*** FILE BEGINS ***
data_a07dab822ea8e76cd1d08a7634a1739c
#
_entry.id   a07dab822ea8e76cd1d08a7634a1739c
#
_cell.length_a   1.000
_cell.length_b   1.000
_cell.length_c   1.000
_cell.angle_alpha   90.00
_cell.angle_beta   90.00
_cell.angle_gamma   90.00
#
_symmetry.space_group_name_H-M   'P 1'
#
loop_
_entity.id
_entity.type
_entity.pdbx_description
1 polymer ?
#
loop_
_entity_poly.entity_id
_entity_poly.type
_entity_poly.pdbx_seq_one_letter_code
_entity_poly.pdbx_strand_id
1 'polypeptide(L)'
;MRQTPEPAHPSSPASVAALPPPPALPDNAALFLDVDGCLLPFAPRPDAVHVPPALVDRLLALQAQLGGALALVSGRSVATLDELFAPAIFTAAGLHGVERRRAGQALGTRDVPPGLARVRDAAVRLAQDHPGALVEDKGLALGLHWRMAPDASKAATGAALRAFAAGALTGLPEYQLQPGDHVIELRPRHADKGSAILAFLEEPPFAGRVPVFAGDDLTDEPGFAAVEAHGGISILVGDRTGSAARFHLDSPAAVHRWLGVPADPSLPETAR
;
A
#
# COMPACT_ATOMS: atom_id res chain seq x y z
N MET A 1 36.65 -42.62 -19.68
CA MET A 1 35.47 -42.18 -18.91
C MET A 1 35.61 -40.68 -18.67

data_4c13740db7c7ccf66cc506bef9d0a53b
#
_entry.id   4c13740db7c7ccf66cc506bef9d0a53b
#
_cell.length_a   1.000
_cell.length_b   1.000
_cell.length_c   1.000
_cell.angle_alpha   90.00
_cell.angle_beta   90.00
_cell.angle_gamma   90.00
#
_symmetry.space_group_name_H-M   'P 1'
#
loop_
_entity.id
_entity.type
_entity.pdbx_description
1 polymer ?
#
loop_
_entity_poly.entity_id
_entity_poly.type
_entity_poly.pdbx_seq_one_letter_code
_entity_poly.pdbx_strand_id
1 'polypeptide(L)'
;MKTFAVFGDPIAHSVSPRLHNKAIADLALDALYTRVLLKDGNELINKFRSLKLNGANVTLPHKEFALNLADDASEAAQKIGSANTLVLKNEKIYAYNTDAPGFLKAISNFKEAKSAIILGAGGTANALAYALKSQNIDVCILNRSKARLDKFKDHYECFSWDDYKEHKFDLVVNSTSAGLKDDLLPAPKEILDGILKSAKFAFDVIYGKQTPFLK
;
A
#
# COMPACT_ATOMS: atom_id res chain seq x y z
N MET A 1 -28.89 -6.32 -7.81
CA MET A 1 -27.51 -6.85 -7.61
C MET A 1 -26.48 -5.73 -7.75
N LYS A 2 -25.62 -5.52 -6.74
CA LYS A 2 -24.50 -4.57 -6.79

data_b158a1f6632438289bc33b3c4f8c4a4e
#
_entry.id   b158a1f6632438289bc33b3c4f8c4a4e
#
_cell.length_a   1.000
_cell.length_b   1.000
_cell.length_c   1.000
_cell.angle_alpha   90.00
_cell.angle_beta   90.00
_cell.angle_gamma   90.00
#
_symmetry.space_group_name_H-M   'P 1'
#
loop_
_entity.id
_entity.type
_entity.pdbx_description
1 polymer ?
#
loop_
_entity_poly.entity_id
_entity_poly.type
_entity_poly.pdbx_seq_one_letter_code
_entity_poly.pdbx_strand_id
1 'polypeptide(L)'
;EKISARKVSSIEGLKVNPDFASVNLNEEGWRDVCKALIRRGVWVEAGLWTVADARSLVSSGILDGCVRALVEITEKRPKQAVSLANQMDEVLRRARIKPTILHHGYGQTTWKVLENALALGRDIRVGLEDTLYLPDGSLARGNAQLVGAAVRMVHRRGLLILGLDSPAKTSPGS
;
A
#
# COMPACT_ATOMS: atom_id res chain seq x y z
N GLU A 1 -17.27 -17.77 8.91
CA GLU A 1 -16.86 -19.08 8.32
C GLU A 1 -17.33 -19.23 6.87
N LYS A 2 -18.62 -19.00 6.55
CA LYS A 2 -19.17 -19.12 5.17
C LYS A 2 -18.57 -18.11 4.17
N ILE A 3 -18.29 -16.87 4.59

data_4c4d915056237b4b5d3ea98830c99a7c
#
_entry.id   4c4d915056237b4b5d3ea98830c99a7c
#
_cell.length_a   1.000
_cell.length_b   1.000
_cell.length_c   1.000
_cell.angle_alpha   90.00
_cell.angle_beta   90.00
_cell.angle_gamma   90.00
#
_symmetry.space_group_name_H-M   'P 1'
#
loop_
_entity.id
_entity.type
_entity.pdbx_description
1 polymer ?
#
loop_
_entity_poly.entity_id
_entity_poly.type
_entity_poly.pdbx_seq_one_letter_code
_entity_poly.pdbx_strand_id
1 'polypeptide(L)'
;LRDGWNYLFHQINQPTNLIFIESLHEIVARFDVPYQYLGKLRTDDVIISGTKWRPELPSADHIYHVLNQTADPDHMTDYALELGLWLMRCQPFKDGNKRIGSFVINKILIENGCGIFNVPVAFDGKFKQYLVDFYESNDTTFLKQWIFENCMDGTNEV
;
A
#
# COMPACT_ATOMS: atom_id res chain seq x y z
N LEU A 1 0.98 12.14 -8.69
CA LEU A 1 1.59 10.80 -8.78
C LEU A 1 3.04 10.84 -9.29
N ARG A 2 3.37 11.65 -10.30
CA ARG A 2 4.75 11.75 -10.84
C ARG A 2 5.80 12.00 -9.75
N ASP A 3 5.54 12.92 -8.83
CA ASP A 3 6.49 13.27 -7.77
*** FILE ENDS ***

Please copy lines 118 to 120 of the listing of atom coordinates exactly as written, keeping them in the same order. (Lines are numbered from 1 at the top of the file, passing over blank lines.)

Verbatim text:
#
loop_
_entity.id